The National Fire Protection Association, Inc. (NFPA) has a lot to say about how to do supervision correctly; so do the people who design fire alarm systems, the manufactures.
In the beginning, the NFPA was looked to as the primary source of information about "how to supervise fire alarm systems". Over time, though, that has changed.
For the NAC, First You had Conventional Supervision . . .
Before the NFPA, everyone did their own thing. When NFPA came along, they showed everyone how to wire a fire alarm system so it was reliable, and the NFPA showed everyone how to supervise the wiring in a fire alarm system. Manufacturers followed the NFPA's guidelines. The two major classifications of circuits were Class A and Class B.
Of course, though, the methods of supervision were limited by what could be done with the technology that was available.
Then for the NAC, You had Not-Conventional Supervision (AKA Addressable) . . .
Then came the transistor and addressable systems, and more was available. As higher technology ideas started to become miniaturized, the NFPA's guidelines had to be expanded. To keep things simple(?) they called the variations on the different classifications "Style".
If the wiring was not specifically Class A or Class B, but had other means of supervision and redundancy, instead of Class A and Class B, there was Style 1, Style 2, Style 3, Style A, Style B, Style C, etc. for the copper-wire signal-carrying loops.
Then, included with those styles, there was wireless (Radio Frequency or RF), and fiber optics.
The improvements that manufacturers wanted were coming much faster than the NFPA could classify them under the Class or Style systems. Not only that, but because of the different ways of powering devices, many systems and designs were falling through the cracks.
Keeping all the styles current with the life safety considerations was very difficult, especially from the AHJ enforcement end.
Then you had Listing . . .
Testing by third party laboratories like UL, ULC, FM, CE, CCC, etc. have been around for a long time. The laboratories would test devices and systems, and if the device or system was safe and worked, it was put on the testing laboratory's list.
The NFPA looked at the listing, and decided to get out of the method-requirement business.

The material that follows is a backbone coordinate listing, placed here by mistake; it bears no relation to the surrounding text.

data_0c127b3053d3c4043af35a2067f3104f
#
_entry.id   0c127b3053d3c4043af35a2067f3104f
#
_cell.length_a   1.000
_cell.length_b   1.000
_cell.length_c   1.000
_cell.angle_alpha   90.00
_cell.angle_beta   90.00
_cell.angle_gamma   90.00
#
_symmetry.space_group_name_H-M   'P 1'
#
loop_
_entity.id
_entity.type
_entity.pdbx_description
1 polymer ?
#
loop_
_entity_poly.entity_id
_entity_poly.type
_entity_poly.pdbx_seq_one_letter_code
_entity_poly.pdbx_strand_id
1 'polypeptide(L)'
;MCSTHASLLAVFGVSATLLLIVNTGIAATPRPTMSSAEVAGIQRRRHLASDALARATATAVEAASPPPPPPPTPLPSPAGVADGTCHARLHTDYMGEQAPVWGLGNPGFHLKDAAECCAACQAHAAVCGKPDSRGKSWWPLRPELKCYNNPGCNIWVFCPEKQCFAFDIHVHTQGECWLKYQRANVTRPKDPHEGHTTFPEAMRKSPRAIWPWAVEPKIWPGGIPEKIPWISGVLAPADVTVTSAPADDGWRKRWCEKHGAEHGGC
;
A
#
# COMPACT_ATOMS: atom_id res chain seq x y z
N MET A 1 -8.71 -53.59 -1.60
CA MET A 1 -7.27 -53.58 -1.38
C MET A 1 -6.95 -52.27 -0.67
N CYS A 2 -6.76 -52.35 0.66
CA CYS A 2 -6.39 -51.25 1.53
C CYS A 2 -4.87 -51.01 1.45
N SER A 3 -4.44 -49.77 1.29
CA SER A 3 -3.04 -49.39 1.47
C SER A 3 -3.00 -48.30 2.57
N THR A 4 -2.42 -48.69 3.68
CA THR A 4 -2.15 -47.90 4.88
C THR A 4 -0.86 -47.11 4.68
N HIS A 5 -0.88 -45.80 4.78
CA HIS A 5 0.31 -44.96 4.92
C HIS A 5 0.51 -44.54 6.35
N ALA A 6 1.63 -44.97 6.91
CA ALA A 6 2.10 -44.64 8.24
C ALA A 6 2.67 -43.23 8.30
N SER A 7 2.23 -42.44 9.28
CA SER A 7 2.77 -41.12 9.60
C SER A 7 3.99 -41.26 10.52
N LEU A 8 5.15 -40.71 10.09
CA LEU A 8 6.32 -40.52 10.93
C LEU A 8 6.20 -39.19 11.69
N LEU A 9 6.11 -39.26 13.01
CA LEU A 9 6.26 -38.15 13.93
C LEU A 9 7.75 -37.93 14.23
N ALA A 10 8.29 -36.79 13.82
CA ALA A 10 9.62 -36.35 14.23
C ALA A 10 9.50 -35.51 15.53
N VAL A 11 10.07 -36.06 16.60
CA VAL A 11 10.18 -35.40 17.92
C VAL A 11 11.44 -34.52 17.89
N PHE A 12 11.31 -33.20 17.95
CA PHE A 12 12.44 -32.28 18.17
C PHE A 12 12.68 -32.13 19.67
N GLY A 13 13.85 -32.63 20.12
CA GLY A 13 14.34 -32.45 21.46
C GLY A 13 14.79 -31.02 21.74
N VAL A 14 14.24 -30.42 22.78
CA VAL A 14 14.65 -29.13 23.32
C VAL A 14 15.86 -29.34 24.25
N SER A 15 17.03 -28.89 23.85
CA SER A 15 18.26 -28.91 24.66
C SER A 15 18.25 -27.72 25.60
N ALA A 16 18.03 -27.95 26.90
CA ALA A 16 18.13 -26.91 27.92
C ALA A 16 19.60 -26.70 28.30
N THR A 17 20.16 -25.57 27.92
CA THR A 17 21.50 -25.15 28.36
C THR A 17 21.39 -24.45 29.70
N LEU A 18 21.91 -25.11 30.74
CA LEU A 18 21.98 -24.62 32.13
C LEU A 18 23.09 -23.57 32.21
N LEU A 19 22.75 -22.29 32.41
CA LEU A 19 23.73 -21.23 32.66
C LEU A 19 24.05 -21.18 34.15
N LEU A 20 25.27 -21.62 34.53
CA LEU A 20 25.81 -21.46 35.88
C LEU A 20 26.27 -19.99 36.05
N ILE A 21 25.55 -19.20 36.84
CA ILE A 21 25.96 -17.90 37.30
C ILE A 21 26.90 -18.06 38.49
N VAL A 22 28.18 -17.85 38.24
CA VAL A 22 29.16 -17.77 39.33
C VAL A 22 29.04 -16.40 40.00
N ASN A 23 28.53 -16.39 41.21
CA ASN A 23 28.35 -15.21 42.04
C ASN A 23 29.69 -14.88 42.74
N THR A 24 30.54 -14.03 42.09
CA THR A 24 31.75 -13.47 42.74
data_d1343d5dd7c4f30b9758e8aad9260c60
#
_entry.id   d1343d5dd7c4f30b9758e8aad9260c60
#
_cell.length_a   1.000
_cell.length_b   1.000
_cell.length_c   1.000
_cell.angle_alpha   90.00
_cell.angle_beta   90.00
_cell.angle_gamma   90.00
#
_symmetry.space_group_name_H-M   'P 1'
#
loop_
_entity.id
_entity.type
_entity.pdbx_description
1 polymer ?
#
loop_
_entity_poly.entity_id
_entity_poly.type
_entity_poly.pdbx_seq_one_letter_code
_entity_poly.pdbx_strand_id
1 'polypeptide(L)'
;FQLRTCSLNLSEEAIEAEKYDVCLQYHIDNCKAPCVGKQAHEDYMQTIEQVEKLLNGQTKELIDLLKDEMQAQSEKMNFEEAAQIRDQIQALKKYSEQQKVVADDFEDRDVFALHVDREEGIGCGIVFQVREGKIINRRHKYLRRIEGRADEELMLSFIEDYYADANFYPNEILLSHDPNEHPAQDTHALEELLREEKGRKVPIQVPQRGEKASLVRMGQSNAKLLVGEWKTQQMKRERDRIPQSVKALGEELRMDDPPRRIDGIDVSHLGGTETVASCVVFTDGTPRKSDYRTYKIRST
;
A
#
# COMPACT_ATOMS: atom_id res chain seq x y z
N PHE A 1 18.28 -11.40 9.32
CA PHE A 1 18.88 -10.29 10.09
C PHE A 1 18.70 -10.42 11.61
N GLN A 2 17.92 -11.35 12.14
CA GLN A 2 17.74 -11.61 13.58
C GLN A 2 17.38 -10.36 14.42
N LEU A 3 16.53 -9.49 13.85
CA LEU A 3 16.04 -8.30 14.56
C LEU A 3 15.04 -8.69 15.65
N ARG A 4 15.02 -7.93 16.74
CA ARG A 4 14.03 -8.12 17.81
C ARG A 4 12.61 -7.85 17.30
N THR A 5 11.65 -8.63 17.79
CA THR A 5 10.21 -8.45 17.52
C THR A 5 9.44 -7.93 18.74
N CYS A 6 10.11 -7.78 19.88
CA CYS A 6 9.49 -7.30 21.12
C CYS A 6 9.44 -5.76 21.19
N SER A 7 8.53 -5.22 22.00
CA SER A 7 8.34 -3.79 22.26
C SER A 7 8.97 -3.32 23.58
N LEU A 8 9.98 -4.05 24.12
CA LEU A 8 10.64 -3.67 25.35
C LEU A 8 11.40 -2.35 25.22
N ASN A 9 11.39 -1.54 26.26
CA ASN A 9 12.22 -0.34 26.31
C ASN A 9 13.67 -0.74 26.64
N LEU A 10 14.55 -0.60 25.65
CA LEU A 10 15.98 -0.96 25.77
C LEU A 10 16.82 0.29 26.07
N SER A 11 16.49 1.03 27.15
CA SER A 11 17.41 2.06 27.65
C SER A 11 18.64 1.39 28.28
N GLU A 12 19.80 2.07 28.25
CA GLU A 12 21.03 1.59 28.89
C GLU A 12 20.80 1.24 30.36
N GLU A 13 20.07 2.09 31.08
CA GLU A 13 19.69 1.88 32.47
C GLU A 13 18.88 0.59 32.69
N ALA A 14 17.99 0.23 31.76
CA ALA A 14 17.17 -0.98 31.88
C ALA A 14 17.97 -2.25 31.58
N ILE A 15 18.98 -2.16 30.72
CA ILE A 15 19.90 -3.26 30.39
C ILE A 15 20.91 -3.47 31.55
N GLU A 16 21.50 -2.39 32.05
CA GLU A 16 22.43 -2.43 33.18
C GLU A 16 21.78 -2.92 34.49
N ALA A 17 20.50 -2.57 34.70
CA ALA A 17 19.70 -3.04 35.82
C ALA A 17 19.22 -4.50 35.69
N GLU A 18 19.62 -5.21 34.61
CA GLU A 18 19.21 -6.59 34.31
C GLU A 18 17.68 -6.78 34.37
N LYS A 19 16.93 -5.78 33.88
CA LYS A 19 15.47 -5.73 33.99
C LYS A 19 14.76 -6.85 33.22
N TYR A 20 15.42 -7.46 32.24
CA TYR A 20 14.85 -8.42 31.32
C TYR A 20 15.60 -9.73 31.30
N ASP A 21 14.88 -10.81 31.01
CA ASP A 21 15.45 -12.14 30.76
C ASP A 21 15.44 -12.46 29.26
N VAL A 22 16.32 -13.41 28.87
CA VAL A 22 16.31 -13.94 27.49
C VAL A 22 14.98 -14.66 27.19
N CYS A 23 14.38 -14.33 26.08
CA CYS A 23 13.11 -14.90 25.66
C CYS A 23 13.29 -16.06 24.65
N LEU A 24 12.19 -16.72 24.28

Instead of a method-requirement, the NFPA came up with a new way of classifying; they came up with a system to show how a fire alarm system handled failures in the fire alarm system.
NFPA's 7 Classes of Fire Alarm Paths
What the NFPA essentially says is "If something is used in a fire alarm system, it has to be listed for use (See above explanation of listing) in a fire alarm system.
What About Addressable Speaker Systems?
Addressable speakers can be turned on and off individually. That means that the audio-power wiring you referred to has to be able to provide audio at all times. Rather than a conventional NAC (Notification Appliance Circuit) the audio power is distributed by other means. The means, though, still has to be on a testing laboratory's "List".
One method to supervise the wiring is to use an "end of line device". There has to be constant or regular intermittent audio sent down the line in order to sense that audio is getting to the end of the line. If not, a trouble is sent to the panel.
Another method to supervise the wiring is to put this same end of line device in every speaker. At all times, there has to be constant or regular intermittent audio getting to every speaker. If the audio doesn't reach a specific speaker, that speaker sends a trouble to the panel.
Every manufacturer has a different way of designing their addressable speaker system, but every way of designing the power distribution system has to be listed by a testing laboratory.
I don't know all of the different ways that all of the different manufacturers use for their audio risers. But the method of designing the audio risers still has to be on a list. Check with the manufacturer of the system to find out what is listed for their system. Remember, it's manufacturer who designed the system, and it's the manufacturer who paid for the testing and listing. They'll know.